Offers a free online retirement-planning program.

Retirement-planning site of a former Boeing president, Bud Hebeler.

Information about pension issues from the Pension Rights Center, a consumer organization, 1140 19th St. N.W., Suite 602, Washington, DC 20036.

Learn more about paying off your credit card balance from Consolidated Credit Counseling Services at

Online calculators

Financial calculators

Are you saving enough? Visit Kiplinger's for tools:
Link Calculator tool

List of calculators available From the editors of CNN and Money Magazine, a list of calculator tools
Link List of calculators

Link Retirement calculator

The calculator feature on AARP's Web site takes into account many factors in such loans, including your age, equity and value of your home, and estimates what such a mortgage might cost.

Life expectancy calculators

An individual's life expectancy varies with a number of factors, including gender, age, weight, height, education, family medical history, personal medical history, health status, diet, exercise, and general lifestyle. Some life expectancy calculators use more detailed information than others in determining longevity.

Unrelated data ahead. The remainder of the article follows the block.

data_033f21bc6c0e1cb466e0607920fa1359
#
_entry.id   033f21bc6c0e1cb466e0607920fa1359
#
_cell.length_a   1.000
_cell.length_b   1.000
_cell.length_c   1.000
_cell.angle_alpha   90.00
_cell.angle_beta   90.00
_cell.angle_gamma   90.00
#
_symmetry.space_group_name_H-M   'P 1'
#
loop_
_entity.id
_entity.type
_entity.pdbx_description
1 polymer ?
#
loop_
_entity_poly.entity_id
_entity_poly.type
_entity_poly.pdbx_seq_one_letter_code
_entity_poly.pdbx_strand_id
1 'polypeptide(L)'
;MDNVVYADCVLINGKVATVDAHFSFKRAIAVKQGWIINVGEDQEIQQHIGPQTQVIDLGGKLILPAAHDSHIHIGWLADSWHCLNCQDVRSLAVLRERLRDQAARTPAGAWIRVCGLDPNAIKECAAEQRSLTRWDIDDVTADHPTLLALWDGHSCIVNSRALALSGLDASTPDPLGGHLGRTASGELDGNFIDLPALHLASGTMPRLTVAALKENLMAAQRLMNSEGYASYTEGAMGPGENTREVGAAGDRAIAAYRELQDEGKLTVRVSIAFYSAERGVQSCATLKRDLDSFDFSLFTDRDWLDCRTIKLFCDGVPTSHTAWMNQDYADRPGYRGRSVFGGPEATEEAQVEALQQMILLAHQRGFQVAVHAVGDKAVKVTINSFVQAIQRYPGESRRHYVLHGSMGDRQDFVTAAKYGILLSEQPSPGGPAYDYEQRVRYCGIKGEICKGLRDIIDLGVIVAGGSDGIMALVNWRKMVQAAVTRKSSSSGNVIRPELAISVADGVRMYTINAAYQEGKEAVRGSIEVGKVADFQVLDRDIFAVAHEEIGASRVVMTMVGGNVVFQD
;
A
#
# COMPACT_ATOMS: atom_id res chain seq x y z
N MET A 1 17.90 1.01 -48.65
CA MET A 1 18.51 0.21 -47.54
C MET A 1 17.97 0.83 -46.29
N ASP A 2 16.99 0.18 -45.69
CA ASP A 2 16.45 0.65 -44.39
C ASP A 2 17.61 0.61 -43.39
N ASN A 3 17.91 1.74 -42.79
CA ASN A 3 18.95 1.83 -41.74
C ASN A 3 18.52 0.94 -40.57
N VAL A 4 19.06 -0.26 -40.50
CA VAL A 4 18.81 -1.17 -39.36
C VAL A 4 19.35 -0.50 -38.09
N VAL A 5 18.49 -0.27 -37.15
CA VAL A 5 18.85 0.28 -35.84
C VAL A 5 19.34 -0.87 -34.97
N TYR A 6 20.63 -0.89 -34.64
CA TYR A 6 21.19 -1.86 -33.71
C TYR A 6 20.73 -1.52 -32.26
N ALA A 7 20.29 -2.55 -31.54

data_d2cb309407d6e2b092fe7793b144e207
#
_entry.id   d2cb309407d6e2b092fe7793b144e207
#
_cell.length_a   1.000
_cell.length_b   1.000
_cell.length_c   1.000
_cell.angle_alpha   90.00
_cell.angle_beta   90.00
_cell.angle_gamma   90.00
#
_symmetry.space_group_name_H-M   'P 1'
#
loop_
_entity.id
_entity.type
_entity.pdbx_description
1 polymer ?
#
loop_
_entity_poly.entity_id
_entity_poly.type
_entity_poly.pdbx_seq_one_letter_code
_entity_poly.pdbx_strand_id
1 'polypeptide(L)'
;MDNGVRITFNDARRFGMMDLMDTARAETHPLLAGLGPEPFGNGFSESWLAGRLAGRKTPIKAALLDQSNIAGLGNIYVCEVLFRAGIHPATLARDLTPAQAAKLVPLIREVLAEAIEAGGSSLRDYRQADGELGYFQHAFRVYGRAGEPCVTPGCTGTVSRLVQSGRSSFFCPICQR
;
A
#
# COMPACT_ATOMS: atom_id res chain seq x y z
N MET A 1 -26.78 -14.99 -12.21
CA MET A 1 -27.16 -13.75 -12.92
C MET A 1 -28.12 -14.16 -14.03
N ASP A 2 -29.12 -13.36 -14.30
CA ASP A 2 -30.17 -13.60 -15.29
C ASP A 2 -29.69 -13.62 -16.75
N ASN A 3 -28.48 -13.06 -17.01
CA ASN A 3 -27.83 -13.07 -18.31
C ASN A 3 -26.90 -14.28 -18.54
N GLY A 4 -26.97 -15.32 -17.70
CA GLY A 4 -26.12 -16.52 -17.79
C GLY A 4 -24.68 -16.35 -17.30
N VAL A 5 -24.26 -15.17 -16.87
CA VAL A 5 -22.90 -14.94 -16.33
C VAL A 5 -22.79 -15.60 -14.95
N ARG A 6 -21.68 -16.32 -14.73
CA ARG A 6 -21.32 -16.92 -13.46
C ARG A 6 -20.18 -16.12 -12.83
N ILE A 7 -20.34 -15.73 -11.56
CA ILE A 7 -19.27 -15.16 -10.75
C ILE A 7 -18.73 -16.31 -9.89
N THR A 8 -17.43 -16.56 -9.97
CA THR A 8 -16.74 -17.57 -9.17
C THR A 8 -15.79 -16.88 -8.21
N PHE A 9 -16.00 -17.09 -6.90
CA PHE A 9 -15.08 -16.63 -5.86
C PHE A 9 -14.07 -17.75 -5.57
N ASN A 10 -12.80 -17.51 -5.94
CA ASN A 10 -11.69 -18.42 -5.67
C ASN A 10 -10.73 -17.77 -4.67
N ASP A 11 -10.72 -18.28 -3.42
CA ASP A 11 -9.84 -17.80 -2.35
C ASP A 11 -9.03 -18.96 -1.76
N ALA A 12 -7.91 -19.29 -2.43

The Seattle Times Aging Well series life expectancy calculator

The following Web sites also offer personal life expectancy calculators:

Link calculator
Link calculator
Link calculator

Professional Assistance

Finding a financial planner

National Association of Personal Financial Planners offers referrals to its members, who are fee-only planners who meet entrance and continuing-education standards and comply with the group's code of ethics: 800-366-2732 or

The Garrett Planning Network offers referrals to its fee-only advisers, who specialize in serving middle-income clients with consulting on an hourly basis: 866-260-8400 or

Certified Financial Planner Board of Standards has a list of certified financial planners in this area who have met educational and experience requirements and passed an exam. Also available is a helpful checklist, "Ten Questions To Ask When Choosing a Financial Planner": 888-237-6275 or

The American Institute of CPAs will give you a list of the CPAs in this state who are also personal financial specialists, meaning they have at least three years in personal financial planning, have passed a test and have taken continuing education: 888-999-9256 or

Leaving a legacy

American Council on Gift Annuities: More about gift annuities and other forms of planned gifts through this nonprofit organization, (317) 269-6271 or

Estate Planning Council of Seattle: Estate-tax planning strategies, wills, trusts and more, 206-285-4066 or

Leave a Legacy of Western Washington: Local and national resources for starting or improving a personal planned-giving program

New Tithing: "How to Evaluate Non-profit Organizations" and other resources from this nonprofit group and private foundation